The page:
Rome Travel Guide

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Wednesday, August 31, 2016

Rome is Degraded. Can't wait to Return

A personal favorite.  No orange fencing or yellow tape here, probably because this project, intended to protect
pedestrians and vehicles from the collapsing wall at left, was initiated years ago--perhaps decades ago--before
orange fencing was invented.  Maybe before plastic was invented.  The road is via di Porta San Pancrazio, on the Gianicolo, below the steps leading from Acqua Paola.  Via Garibaldi is ahead. 
Because we're in Rome only once each year (though for an extended period), we see both less--and more--than year-around residents.  We miss many of the day-to-day details of the city's governance.  But our absence also provides a greater sense of change, of how today's Rome differs from last year's Rome. 

The picture isn't entirely bleak.  On the positive side, the efforts of Tevereterna and other organizations are beginning to reshape Romans' relationship to the Tevere, a relationship damaged, we once thought permanently, by the enormous walls erected in the late-19th century to control flooding.  The enormous and powerful William Kentridge mural on the west bank may mark a turning point in this regard.  Incredibly, Romans are beginning (but just beginning) to pick up after their dogs.  So, too, the turn to private sources of funding to restore Rome's public monuments and buildings holds promise for cleaning up and repairing Rome's cultural heritage.  More on this in a future post.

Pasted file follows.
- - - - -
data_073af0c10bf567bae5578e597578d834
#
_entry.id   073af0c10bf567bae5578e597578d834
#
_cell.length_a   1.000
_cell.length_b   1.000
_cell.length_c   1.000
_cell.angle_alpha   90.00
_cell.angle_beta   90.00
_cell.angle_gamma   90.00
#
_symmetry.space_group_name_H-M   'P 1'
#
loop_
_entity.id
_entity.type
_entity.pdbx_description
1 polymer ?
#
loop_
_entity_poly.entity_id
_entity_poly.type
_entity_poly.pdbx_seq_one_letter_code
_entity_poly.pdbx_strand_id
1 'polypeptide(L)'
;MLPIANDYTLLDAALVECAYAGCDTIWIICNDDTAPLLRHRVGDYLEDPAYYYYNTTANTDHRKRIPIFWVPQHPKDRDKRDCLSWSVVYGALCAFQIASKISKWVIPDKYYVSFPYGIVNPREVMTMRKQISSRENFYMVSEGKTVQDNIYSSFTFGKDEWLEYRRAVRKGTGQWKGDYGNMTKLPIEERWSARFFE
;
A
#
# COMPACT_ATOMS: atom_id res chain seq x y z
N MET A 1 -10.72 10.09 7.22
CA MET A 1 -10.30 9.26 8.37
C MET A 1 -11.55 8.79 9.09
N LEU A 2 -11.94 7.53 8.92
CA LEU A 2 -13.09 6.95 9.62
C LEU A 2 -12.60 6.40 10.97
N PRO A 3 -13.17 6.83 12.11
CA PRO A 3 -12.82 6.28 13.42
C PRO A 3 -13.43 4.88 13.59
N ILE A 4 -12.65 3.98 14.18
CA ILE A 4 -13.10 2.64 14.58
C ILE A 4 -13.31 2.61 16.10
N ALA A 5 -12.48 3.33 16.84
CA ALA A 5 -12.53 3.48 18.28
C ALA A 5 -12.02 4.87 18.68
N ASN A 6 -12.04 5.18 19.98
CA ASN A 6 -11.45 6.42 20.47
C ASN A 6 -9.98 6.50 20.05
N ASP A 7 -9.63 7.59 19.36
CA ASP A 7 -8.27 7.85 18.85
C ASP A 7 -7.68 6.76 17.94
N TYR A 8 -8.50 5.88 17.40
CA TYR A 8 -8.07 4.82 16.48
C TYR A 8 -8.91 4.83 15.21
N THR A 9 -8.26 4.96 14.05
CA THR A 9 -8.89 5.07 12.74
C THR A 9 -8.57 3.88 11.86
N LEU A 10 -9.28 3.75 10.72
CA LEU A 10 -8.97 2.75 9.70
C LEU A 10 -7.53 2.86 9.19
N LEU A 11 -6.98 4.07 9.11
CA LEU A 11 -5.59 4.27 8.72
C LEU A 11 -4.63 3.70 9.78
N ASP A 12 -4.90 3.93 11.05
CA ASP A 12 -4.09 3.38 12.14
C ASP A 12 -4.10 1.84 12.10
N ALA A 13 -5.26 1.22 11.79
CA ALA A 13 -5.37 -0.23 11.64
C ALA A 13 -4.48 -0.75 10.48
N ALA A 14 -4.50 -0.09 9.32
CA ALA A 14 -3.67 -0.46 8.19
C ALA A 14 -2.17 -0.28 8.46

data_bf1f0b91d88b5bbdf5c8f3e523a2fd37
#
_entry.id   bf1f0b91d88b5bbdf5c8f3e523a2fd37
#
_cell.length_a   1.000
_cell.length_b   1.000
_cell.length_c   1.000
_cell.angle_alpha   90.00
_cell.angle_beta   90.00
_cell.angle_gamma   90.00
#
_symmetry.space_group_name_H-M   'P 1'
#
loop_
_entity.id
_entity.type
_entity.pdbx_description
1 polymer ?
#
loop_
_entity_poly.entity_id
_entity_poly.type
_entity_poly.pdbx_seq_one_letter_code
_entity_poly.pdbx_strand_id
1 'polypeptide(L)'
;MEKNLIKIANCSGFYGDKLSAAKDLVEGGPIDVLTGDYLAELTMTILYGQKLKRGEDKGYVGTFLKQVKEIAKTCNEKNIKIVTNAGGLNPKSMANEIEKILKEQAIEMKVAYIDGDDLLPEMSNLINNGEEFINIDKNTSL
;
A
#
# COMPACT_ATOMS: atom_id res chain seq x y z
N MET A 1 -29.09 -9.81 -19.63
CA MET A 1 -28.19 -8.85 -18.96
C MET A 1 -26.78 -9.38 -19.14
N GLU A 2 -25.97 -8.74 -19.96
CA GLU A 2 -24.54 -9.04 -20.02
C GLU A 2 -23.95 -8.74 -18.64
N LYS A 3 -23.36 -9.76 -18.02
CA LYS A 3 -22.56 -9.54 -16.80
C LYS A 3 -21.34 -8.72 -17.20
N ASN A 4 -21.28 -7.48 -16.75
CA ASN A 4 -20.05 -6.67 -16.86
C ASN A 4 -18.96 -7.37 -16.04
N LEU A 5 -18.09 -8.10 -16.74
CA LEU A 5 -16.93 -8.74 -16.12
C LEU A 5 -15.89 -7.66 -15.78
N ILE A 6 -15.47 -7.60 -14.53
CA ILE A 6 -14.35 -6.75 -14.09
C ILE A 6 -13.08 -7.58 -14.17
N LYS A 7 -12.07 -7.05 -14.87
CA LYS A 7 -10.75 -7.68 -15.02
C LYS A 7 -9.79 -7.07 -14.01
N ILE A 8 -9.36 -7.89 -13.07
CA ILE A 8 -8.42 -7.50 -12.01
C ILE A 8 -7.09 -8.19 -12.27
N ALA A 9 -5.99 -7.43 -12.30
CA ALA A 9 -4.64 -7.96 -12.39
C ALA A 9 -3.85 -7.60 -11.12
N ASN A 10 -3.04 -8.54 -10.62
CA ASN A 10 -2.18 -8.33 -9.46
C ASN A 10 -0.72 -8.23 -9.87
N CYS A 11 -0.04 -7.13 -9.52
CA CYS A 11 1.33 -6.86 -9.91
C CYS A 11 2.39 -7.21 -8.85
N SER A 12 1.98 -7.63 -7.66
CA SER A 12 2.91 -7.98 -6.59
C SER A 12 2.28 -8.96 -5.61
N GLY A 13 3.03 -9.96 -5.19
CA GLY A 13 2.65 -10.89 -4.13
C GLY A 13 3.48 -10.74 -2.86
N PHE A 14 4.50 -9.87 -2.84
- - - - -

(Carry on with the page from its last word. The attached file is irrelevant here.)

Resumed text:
In some ways, however, the city and environs appear to be more degraded (degrado is the Italian word) than ever. 

1) The pothole problem.  The Romans refers to the holes in their streets as "buchi"--that is, holes.  And they are, we believe, rightfully concerned that their streets are becoming more hazardous year by year.  Our perspective on this derives from the 700 miles we put on the scooter each time we visit, over roads in every section of the city.  Hitting a pothole or a rough patch of road can be dangerous, but avoiding potholes is dangerous too, especially when the streets are wet, but any time.  Pothole avoidance inevitably distracts the driver from other problems on the road, and may take the scooter into the path of another, faster-moving vehicle, approaching from behind.

The worst Rome road by far is a quagmire of potholes, bumps and gravel leading to a sports facility on the north end of the city; simply scary.  Of the major consular roads, via Salaria may be the worst; as one exits Rome proper and moves onto the narrow, 2-lane, fast-moving "highway" north of the city, the right 2/3 of both lanes is simply undriveable on a scooter.  The left 1/3 is fine, but it positions the scooter perilously close to oncoming traffic.  In the city, most streets are worse than they were last year, in our opinion.  I was too busy dodging potholes to photograph them.

The Bernini "bee fountain" on via Veneto, nicely framed by
orange fencing
2) The orange fencing problem.  Whoever has the orange fencing contract for Rome is doing very well, indeed.  It's everywhere.  Its purpose is to fence off projects while they're being worked on.

Useless fencing on the Lungotevere